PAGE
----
No need to hold the door; there’s now a large community in this nation and around the world that won’t be able to hear that phrase, “hold the door,” without bursting into tears or groaning in agony.
In last night’s Game of Thrones episode, number five, entitled “The Door,” fans saw the origin and conclusion of Hodor (Kristian Nairn), who unfortunately perished in the final moments.
The brave and lovable giant, who seemed untouchable by tragedy in the too-trusting hearts of Game of Thrones fans, met a horrible end this week. After Bran Stark (Issac Hempstead Wright) accidentally allows the Night King and the White Walkers into the chambers of the Three-Eyed Raven, where everyone had been previously, all hell broke loose as the cold zombies invade.
Hodor braced himself against an ancient, highly-breakable wooden door to keep the White Walkers away from Bran and Meera, who repeatedly yelled, “Hold the door!” Bran, all the while, was still in his flashback world at Winterfell, where the present and past began to collide. Young Hodor fell to the ground writhing, began gasping “Hold the door…hold the door” over and over until it all became one garbled word–“hodor.”
In the present, unfortunately, the current Hodor was ripped to death by the claws of the White Walkers, as the seer boy he gave his life to protect was nowhere to be seen in the snow. The clash between past and present, as young Hodor meets the eyes of Bran before his possession, suggests that maybe Hodor knew all this time what he was going to be for Bran and what was going to inevitably happen.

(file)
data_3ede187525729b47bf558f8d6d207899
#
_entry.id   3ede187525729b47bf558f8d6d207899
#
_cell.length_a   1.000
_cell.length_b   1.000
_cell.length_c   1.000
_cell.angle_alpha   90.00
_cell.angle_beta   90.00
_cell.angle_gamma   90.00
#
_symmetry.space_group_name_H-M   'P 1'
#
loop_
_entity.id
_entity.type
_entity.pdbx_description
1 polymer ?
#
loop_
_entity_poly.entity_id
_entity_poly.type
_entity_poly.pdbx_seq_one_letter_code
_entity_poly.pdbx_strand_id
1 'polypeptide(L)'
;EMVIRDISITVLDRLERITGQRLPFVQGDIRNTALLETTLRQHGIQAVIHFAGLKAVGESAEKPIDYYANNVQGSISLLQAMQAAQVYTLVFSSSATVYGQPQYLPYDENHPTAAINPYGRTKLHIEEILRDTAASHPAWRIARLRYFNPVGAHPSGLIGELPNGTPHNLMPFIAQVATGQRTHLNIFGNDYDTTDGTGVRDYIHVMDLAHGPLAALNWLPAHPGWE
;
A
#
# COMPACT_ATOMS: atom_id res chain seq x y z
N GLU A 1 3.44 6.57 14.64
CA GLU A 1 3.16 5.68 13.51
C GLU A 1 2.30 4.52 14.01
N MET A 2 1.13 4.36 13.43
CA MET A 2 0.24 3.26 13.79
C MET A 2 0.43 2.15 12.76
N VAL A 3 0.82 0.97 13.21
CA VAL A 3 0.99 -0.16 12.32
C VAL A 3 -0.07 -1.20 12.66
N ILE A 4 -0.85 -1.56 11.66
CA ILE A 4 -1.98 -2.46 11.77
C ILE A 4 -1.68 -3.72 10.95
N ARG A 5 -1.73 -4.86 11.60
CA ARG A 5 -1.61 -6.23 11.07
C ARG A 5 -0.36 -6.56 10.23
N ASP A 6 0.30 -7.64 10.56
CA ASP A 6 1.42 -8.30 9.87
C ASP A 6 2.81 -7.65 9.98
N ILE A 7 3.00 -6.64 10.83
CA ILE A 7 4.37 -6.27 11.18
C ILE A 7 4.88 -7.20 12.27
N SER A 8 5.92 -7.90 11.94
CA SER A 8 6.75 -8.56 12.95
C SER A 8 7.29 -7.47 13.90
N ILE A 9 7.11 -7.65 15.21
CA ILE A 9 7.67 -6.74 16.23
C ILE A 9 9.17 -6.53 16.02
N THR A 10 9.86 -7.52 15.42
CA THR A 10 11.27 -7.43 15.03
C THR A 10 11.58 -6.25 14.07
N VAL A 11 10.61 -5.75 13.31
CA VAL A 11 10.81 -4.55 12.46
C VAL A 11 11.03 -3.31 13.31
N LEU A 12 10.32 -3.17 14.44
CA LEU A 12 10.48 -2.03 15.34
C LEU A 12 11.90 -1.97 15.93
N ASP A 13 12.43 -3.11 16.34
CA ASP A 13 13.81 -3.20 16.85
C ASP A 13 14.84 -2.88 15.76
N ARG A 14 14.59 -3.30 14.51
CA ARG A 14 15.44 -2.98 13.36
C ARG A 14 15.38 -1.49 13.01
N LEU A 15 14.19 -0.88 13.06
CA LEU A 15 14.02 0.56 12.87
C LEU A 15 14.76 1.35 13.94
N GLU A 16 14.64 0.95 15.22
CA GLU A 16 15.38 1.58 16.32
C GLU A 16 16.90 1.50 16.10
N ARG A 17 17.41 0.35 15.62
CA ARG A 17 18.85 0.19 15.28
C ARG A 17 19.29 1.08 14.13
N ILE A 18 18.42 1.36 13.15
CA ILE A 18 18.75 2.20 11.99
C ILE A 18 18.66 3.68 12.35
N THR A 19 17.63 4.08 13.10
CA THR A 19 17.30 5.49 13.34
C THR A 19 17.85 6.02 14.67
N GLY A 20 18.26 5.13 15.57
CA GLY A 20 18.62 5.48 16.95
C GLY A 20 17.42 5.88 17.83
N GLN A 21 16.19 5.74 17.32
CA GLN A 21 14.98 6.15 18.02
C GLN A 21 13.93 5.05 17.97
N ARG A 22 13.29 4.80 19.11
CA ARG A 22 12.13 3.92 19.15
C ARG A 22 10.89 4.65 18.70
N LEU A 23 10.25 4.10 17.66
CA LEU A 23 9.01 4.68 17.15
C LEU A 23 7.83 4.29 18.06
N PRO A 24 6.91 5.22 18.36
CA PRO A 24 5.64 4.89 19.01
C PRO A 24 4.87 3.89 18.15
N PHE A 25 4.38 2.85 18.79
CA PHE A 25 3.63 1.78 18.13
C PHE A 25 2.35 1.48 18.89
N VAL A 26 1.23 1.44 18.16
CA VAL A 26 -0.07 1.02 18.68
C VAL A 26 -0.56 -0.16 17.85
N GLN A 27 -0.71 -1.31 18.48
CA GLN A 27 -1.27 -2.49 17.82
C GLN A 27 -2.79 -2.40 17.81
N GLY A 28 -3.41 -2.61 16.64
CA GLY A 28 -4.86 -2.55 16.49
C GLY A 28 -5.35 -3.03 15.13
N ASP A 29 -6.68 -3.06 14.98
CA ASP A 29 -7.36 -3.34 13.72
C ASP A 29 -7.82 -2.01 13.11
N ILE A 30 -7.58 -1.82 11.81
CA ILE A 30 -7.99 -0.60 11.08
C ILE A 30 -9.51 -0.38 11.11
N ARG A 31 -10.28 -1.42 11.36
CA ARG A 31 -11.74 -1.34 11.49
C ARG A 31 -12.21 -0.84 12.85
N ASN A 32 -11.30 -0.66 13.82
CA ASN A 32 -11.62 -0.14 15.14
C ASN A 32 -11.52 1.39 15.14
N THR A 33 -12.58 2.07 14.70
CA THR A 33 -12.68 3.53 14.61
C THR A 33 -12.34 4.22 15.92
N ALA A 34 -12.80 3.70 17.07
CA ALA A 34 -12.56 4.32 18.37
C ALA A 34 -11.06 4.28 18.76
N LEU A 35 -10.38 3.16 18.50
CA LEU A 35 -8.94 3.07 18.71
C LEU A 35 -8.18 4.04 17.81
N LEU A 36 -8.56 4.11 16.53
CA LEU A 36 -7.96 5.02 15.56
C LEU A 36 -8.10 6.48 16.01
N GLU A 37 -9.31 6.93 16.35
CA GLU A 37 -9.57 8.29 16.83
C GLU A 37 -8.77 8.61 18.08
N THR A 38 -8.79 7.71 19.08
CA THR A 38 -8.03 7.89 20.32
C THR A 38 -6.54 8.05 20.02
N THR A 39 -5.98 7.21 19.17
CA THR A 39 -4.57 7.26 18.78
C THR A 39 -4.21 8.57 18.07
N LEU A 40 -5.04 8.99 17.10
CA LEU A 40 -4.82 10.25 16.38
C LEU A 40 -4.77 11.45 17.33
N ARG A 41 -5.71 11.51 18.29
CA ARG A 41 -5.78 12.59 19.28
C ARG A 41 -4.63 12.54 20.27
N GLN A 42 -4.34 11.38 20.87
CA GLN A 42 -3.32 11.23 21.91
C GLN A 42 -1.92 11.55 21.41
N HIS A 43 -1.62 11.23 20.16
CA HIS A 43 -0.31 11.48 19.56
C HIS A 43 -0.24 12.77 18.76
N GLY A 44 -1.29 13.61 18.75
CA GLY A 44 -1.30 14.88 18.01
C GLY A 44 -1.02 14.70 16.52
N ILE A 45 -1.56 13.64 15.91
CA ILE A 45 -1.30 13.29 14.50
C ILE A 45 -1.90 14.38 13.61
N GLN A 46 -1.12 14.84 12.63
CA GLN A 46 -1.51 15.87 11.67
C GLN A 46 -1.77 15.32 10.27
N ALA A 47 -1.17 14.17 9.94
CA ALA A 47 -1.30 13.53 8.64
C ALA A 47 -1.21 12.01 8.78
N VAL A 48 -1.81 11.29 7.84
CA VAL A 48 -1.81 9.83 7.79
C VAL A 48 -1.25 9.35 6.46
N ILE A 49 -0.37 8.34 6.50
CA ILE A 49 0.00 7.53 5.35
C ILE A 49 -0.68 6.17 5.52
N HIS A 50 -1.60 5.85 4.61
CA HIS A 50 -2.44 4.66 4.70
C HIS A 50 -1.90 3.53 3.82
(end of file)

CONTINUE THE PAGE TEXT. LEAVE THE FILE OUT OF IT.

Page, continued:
“The Door” was also big moment for the ever-more-empowered Sansa Stark, who when called to Moles Town by Littlefinger in his hopes that he could persuade his former ward to join him and the Tullys at Riverrun, was not met by the girl he “saved” and “protected.” Instead, Sansa–with Brienne standing solidly at her side–forced Littlefinger very nearly to his knees for leaving her with the psychopathic Ramsey Bolton.
Sansa, rather than accepting the offer to run off with him, demanded to know if Littlefinger knew what Ramsey was.
“If you didn’t know, you’re an idiot. If you did know, you’re my enemy,” she says without holding back.
The drama only escalated as Sansa repeatedly asked what he thought Ramsey had done to her. When Littlefinger wouldn’t vocalize the atrocities, she kept pressing him until he begged for forgiveness. It was a display of confidence from Sansa that has come quickly from her trauma at Winterfell.
It was an unfortunate week for Yara and Theon Greyjoy as well, as the choosing of the new ruler for the Iron Islands quickly went sour for the brother and sister. Call it textbook misogyny or call it the fact that crazy, charismatic tyrants almost always claim power in the world, but returning, bloodthirsty uncle Euron Greyjoy won over the kingship with promises of wedding the Mother of Dragons–who, very passionately does not like to be wedded to strange, entitled men–and taking over Westeros. After being drowned in the Iron Islands rebirth ceremony, Euron wasted no time ordering the deaths of Yara and Theon, who hasn’t been able to catch a break since losing certain parts.
Arya faced her own conflict of morality in this episode as well. It seems that her mysterious mentor at the House of Black and White may finally promote her to become one of the Faceless Men, but only if she completes the task of killing Lady Crane, a personable actress in Braavos. After watching a cringe-worthy, almost comical skit recapping the events of the first and second season of Game of Thrones with a Lannister spin, there’s a shadow of doubt written all over the face of Arya–soon to belong to no one, if she can kill what seems like a totally innocent person. The Faceless Men are, after all, simply glorified hit men–at least Arya’s list of who to kill had meaning.
Either way, the scene left the fan world in shambles, and is begging the question–now what?